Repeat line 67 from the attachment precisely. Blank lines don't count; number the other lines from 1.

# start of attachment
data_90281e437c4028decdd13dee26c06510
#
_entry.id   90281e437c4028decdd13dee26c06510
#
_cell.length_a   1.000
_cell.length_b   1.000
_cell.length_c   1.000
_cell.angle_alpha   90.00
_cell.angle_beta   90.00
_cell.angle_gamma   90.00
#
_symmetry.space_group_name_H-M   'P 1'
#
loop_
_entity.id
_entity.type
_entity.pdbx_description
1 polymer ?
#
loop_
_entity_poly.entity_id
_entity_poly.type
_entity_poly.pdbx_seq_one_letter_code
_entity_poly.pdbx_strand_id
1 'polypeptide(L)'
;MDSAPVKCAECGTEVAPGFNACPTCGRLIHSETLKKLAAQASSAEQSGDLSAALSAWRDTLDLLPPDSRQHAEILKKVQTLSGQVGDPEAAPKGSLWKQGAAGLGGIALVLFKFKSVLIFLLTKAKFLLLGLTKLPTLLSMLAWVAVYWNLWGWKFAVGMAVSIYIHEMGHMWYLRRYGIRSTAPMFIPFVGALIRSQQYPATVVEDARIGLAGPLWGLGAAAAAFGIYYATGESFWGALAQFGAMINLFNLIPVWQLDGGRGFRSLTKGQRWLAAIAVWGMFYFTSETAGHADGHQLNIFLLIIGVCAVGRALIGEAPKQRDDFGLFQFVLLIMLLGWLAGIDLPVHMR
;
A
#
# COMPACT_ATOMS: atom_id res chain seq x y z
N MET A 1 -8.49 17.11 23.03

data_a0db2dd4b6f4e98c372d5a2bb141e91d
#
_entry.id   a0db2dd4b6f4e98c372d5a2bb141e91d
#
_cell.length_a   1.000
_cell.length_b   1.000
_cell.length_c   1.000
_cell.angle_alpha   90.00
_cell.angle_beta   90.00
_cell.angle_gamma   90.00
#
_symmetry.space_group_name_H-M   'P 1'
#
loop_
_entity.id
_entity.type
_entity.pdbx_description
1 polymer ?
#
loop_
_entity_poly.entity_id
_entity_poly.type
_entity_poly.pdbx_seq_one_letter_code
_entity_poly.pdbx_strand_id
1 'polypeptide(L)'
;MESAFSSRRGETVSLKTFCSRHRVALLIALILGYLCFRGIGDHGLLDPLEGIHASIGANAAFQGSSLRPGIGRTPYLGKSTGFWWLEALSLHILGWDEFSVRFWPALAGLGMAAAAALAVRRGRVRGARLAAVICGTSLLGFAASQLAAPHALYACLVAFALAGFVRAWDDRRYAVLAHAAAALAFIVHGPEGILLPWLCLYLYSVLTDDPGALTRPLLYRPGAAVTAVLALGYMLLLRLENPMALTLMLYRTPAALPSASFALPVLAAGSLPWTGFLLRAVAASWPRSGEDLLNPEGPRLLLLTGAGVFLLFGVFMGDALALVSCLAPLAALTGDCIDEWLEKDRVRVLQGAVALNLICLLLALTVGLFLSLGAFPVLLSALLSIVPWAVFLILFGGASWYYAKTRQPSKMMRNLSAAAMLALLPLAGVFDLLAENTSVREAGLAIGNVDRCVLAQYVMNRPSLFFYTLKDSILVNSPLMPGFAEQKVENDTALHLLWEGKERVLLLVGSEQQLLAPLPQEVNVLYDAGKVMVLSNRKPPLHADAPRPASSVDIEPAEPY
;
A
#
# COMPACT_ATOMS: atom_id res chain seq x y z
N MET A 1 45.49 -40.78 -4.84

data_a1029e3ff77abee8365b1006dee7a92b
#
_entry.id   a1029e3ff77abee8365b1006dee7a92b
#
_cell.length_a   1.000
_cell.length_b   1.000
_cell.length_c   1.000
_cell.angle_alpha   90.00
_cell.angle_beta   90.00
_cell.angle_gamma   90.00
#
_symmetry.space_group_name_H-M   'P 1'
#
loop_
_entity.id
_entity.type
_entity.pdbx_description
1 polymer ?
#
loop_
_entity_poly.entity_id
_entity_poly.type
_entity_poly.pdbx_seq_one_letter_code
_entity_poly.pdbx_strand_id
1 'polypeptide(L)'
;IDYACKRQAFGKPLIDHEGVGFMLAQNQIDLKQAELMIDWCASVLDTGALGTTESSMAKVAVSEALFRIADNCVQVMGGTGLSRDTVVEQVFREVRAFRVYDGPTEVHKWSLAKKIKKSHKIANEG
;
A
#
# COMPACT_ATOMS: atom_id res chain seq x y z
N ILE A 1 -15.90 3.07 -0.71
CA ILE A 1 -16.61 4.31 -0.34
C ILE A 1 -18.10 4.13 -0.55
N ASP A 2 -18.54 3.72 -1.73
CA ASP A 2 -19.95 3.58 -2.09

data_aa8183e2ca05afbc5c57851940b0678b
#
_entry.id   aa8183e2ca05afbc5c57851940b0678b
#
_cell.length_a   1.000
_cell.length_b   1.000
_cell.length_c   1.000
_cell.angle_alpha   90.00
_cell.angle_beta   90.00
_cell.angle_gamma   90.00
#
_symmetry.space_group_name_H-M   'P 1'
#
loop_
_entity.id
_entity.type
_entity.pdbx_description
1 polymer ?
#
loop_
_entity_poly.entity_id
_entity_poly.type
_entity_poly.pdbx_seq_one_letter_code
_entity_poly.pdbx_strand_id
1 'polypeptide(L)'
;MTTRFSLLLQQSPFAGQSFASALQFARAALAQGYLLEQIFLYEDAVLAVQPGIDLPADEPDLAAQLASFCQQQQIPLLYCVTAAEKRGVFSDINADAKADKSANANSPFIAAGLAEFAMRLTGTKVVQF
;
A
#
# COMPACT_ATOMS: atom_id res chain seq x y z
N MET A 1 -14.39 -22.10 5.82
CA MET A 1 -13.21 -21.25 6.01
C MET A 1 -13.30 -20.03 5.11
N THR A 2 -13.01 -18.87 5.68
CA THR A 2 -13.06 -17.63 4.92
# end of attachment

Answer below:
_cell.length_a   1.000